Association between psychiatric state and outcome following traumatic brain injury
Rochelle Whelan-Goodinson, Jennie Ponsford, Michael Schönberger
Objective: This study aimed to explore the relationship between current post-traumatic brain injury psychiatric disorders and psychosocial outcome.
Design: A total of 100 participants and 87 significant others were interviewed using the Structured Clinical Interview for DSM-IV Diagnosis.
Participants: Participants with mild to very severe traumatic brain injury up to 5.5 years post-injury.
Methods: The Sydney Psychosocial Reintegration Scale assessed changes in vocational status, relationship status and independent living status.
Results: The vocational domain of the Sydney Psychosocial Reintegration Scale revealed the greatest degree of change. Current depression and/or anxiety contributed significantly more variance to the regression models than did any other variables. Pre-injury psychiatric disorders and substance use disorders were not predictive of any outcome variables. Longer post-traumatic amnesia duration, fewer years of education, male gender and greater time post-injury were predictive of certain outcome domains. There were no significant differences between traumatic brain injury participants' self-report and the reports of their significant others regarding psychiatric symptoms or outcome measures.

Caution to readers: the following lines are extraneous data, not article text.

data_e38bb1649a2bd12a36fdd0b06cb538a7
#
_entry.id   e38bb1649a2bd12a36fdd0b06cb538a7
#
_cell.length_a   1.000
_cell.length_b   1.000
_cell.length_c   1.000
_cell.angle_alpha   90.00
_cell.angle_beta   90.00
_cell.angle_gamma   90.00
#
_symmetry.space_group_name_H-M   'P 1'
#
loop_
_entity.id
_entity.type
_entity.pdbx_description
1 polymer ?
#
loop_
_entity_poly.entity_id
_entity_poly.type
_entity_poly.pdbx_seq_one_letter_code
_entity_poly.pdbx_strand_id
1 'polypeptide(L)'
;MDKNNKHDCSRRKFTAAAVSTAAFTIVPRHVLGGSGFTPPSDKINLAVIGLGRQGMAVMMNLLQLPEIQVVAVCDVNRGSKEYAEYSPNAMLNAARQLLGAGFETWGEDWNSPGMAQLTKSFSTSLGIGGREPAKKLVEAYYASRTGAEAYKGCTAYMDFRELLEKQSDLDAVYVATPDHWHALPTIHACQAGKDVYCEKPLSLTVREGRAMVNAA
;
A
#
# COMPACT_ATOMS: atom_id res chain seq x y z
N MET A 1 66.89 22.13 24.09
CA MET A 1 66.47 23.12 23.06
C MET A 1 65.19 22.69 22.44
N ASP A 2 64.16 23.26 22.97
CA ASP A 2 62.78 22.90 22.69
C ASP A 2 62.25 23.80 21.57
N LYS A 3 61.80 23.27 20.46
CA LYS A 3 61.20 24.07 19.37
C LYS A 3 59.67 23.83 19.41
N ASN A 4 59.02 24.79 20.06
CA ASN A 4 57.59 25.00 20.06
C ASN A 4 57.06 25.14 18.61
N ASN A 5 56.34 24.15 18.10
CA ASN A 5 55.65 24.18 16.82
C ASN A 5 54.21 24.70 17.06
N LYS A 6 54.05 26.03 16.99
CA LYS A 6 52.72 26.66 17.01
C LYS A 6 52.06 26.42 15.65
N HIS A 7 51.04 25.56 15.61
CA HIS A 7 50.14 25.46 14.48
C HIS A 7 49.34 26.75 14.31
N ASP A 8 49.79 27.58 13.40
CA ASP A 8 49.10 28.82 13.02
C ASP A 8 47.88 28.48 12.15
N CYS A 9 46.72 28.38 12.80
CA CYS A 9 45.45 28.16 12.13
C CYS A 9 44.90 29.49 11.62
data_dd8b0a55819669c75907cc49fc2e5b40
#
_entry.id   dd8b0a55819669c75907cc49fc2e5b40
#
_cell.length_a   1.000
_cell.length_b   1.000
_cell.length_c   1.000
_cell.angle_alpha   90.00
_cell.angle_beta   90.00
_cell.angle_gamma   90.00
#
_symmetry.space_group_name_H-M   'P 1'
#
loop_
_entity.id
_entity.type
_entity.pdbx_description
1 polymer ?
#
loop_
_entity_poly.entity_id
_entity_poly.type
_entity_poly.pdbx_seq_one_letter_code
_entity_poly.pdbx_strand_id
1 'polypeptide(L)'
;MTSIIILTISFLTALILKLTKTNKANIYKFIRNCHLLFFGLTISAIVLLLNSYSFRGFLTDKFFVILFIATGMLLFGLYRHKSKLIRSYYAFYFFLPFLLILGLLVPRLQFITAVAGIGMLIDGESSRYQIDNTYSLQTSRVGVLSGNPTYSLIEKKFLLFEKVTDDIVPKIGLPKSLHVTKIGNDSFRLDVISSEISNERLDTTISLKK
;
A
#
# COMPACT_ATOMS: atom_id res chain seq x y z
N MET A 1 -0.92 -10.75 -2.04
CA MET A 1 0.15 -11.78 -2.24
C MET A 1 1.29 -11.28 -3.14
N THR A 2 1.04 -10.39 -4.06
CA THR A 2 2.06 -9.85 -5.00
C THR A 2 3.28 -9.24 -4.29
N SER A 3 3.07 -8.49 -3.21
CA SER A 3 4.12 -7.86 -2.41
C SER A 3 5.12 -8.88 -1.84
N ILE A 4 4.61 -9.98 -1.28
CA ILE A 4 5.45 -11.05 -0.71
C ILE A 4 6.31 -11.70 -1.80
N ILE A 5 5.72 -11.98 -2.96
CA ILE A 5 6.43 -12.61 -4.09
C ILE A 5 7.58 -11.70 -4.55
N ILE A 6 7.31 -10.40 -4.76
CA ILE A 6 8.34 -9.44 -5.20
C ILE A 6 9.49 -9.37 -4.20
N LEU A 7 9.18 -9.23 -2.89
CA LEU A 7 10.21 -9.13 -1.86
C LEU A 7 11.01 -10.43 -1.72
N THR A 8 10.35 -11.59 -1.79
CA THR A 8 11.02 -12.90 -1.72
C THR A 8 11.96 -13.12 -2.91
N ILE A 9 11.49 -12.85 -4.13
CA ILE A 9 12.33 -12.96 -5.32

Conclusion: The presence of current depression and anxiety are strongly related to poor outcome in terms of vocational status, relationship status and independence. The causative direction of these relationships is unclear. Using a 3-domain outcome measure has shed some light on the factors that contribute to different aspects of outcome following traumatic brain injury.
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